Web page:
Next to the detail, the words remain methodically cryptic; lines like "Twelve tattoos in the entire home, the perfect situation to display on the surface" and "A polished reputation, could it really be worthless? she thought as she filled in all the cracks in the living room wall" – as well as the sad "nobody found the letters she was leaving behind her" – mix everyday minutiae with mystery.

And then besides the airy detached jangle, there's this angular guitar riff that jumps in loaded with chorus; the sort of glitzy, towering thing you'd expect from some early metal band, but with a lovely lack of distortion. Besides the superficial everyday of the protagonist, the light strumming, there's the inner turmoil of what she's actually going through, displayed in the mild aggression of the thumping riff sections: clutching at reality and trying to make sense of it.

  • πŸ”” Feel free to stream or purchase this Rally Club track on their Bandcamp or the single release it appears on, Space / Twelve Tattoos'.
  • πŸ”” The fun hand-drawn video is by Nathan Henning.

Internet Presence ☟

Saturday 3 November 2018



This remix- with the soft bounce of its toy sized plasma chords, the virtuoso bass groove, the instant glitter of its glassy synths - oozes the blocky pastels of its late 20th century inspiration; it's a buffet of 1990s flavours served up by the Japan-based caretaker of nostalgia Initial Talk (whose credits also include a Dua Lipa 'New Rules' remix).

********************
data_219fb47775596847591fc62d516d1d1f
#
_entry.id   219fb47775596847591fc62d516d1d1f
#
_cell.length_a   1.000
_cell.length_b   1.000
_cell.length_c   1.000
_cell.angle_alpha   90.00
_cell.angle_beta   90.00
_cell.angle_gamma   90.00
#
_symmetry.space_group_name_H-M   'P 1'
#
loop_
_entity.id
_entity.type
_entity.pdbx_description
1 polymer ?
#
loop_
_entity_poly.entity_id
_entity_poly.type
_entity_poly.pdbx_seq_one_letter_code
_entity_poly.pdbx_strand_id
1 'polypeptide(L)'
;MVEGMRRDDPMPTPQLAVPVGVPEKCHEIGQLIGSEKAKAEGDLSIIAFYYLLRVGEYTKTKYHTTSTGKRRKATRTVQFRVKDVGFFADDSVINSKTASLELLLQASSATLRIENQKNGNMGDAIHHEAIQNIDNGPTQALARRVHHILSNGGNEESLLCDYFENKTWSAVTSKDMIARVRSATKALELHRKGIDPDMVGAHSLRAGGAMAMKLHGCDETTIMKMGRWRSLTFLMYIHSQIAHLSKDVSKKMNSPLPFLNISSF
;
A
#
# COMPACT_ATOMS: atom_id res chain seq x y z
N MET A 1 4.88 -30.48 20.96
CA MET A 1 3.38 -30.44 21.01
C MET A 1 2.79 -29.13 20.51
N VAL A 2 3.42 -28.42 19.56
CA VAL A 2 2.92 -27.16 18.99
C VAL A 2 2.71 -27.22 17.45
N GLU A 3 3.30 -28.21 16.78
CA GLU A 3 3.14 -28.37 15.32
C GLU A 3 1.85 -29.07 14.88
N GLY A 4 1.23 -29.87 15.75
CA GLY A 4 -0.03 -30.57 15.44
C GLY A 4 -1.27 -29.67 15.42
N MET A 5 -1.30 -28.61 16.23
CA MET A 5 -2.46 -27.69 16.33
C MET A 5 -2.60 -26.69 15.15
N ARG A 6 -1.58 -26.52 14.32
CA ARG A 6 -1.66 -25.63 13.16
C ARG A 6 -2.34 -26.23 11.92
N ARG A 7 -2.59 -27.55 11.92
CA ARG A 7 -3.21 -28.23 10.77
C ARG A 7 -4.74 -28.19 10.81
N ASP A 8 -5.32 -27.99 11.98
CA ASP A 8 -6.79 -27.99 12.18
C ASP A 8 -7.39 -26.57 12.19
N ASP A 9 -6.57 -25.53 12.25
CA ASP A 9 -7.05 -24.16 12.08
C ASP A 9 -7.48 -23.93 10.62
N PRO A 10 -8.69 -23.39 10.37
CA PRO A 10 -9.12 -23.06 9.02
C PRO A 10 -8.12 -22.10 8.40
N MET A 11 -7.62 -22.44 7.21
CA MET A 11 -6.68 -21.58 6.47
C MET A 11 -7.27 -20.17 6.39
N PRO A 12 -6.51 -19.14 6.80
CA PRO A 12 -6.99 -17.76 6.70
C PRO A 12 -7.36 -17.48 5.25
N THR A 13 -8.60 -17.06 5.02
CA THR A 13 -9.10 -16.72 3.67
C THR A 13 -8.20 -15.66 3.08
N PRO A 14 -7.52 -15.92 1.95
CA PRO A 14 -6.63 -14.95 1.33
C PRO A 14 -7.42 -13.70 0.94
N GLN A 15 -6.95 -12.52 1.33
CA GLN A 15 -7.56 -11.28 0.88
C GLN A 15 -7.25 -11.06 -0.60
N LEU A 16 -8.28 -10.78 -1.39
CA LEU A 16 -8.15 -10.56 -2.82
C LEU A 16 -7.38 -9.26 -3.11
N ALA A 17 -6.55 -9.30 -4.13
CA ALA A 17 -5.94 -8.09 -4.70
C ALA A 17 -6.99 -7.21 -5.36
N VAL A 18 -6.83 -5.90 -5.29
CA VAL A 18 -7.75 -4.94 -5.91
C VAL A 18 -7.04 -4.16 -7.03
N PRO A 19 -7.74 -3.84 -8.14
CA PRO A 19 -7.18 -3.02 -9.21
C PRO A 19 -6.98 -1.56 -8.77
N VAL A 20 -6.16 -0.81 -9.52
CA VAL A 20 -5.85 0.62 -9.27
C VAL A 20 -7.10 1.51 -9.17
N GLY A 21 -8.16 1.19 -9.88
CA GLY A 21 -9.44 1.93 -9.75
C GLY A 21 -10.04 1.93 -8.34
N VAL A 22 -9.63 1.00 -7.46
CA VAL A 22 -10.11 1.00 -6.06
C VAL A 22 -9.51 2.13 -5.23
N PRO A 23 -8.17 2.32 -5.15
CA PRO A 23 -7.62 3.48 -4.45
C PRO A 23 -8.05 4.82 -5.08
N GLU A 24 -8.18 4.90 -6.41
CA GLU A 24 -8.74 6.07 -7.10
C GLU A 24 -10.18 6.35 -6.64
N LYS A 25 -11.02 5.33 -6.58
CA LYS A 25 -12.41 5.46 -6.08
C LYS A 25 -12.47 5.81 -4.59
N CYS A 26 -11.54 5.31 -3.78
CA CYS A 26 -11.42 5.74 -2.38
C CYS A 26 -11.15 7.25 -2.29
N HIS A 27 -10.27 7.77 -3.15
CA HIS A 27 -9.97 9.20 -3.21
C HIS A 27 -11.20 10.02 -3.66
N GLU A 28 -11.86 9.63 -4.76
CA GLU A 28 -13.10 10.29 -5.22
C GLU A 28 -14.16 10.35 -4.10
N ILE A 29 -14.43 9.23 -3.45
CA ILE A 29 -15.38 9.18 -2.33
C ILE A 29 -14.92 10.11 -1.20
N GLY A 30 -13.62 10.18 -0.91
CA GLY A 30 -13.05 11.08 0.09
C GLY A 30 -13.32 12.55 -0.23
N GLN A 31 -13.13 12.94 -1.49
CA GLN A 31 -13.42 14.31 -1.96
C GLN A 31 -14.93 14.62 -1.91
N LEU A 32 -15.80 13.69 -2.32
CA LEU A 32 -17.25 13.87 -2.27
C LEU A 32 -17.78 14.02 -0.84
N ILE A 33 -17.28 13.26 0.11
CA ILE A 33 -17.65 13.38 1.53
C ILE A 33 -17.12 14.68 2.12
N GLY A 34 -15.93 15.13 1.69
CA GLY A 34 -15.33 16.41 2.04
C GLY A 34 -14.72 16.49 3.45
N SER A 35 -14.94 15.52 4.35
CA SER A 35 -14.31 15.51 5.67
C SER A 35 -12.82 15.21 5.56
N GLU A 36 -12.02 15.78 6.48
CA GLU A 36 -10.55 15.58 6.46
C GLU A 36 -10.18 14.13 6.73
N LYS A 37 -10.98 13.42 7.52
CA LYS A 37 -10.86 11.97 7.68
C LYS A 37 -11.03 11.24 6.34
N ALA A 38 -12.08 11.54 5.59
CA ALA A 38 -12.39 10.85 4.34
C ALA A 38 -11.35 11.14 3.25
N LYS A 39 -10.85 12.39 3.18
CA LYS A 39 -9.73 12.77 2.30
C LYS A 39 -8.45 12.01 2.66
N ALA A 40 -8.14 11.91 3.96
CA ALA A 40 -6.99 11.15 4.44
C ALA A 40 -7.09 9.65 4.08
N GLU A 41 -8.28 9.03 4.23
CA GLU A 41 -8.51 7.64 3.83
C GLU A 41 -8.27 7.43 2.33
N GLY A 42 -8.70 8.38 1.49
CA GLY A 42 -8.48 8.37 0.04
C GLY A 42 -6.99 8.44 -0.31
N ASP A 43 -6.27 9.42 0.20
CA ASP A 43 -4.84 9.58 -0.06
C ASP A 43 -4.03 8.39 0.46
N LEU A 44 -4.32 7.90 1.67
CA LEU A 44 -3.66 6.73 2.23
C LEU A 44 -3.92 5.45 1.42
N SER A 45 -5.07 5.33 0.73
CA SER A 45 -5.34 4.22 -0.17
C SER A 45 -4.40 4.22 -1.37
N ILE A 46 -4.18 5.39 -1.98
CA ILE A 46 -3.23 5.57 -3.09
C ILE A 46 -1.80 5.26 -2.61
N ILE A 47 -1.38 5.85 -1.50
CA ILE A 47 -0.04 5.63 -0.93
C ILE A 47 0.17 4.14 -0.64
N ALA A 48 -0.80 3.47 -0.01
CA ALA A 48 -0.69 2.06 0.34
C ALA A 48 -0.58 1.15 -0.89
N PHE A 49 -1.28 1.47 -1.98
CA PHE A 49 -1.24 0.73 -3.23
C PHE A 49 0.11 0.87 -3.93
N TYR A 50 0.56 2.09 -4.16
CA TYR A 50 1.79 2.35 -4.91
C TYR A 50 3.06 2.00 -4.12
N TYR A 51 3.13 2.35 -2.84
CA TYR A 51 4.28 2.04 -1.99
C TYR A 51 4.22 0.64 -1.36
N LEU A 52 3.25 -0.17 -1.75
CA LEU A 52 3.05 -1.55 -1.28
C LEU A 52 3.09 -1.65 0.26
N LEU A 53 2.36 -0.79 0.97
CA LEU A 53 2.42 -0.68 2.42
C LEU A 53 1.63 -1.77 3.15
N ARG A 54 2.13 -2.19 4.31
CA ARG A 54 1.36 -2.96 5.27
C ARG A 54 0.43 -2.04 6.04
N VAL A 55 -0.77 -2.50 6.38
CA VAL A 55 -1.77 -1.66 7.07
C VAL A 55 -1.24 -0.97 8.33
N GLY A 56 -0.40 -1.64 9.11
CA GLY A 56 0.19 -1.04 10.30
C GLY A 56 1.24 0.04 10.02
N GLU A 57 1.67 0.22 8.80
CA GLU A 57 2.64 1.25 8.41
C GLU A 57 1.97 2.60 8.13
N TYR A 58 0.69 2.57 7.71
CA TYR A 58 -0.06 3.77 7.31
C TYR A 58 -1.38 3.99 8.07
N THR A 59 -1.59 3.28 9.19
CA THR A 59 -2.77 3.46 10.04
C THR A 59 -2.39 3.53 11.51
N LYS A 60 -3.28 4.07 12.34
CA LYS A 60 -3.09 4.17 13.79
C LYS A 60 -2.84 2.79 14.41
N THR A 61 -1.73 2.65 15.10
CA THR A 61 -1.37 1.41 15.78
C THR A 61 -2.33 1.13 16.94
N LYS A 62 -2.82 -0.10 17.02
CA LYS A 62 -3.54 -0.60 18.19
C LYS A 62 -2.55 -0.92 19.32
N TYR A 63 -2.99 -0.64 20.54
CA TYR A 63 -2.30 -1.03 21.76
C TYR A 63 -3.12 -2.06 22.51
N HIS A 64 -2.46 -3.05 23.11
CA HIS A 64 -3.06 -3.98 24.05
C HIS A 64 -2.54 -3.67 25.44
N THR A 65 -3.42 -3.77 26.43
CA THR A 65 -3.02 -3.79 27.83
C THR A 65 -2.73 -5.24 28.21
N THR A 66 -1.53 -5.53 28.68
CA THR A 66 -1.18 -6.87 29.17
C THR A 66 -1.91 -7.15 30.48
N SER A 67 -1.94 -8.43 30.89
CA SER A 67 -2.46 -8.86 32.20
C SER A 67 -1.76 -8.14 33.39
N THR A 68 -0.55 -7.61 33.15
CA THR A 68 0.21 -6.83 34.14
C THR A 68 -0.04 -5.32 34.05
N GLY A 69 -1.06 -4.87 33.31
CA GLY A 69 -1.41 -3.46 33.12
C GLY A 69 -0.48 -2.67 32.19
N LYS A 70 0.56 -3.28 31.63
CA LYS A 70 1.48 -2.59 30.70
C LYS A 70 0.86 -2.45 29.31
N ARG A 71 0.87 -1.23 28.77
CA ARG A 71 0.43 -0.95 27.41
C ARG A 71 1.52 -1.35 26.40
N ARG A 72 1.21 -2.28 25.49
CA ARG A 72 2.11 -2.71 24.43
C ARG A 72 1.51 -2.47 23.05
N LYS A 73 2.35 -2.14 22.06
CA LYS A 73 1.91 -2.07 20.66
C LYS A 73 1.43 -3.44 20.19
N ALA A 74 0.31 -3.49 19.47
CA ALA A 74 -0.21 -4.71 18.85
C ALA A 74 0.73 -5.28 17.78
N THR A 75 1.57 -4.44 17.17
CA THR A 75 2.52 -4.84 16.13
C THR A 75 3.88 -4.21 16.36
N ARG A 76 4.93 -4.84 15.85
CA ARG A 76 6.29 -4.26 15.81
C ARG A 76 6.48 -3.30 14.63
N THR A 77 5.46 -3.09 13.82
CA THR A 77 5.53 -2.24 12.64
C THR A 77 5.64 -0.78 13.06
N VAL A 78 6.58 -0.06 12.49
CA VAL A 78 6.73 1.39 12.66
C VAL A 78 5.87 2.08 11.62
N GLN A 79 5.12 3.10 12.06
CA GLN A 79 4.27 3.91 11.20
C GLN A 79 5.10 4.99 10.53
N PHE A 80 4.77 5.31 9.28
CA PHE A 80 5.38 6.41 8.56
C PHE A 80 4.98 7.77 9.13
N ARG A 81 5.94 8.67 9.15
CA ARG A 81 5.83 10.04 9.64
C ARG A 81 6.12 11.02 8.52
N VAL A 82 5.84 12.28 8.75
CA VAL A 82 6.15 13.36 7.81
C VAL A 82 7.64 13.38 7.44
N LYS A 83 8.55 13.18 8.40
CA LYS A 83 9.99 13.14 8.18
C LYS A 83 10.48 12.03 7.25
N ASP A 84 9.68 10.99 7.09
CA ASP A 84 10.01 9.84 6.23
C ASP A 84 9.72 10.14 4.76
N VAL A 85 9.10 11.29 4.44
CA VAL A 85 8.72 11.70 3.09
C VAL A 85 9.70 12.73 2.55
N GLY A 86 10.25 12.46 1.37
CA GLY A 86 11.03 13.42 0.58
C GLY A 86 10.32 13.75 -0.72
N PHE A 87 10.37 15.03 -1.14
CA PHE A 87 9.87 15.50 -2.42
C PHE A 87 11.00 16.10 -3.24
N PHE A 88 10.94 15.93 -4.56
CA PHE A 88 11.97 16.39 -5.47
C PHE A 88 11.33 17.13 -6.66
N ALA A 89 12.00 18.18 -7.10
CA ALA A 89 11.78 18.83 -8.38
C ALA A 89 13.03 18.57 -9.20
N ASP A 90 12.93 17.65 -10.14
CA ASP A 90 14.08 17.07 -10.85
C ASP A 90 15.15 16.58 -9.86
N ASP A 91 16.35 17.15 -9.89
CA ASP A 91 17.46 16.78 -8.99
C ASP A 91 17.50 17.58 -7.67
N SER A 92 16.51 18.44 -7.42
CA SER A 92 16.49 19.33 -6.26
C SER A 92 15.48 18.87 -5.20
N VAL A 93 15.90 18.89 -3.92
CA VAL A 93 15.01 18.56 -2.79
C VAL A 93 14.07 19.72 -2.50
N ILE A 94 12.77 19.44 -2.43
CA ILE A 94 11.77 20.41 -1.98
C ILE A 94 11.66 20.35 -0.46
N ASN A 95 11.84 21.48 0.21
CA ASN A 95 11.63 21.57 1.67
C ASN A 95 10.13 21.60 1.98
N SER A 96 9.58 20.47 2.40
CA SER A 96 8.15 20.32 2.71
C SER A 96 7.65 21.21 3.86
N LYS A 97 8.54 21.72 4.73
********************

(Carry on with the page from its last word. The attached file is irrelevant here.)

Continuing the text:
The original 'Rush' is minimal: all space and angular, squelchy synth. It feels contemporary for its sparseness and sub-bass, but equally retro-futuristic (sounding a little like Prince's 'Kiss' actually). So it makes sense that Initial Talk has transplanted the voice of Ruby Francis into decidedly retro surroundings. In fact, it feels as though this is the way it should have always been.

Like a safari through the aural landscape of twenty-something years ago, this remix of 'Rush' chimes, bounces and glistens with its purposefully timeworn elements. Ruby Francis' voice lilts soulfully in the verse, its echo weaving through the skipping rhythm—elsewhere it provides a sprinkle of jangling '90s ad-libs: "baby, why the rush?"

But the chorus is the centrepoint for this track's magic. The two distinct parts to the addictive vocal (the simple clarity of the first 4 bars and its playful vocal melody, and the rich, winding harmonies of the second 4), the step-up into it, the faroff sparkle of it, the warm, vibrant bass, the swaying beat. It's a cocktail of everything it should be: delicious escapism.

  • πŸ”” Stream and/or download Initial Talk's remix of 'Rush' by Ruby Francis via your fav service

Ruby Francis Internet Presence ☟

Initial Talk Internet Presence ☟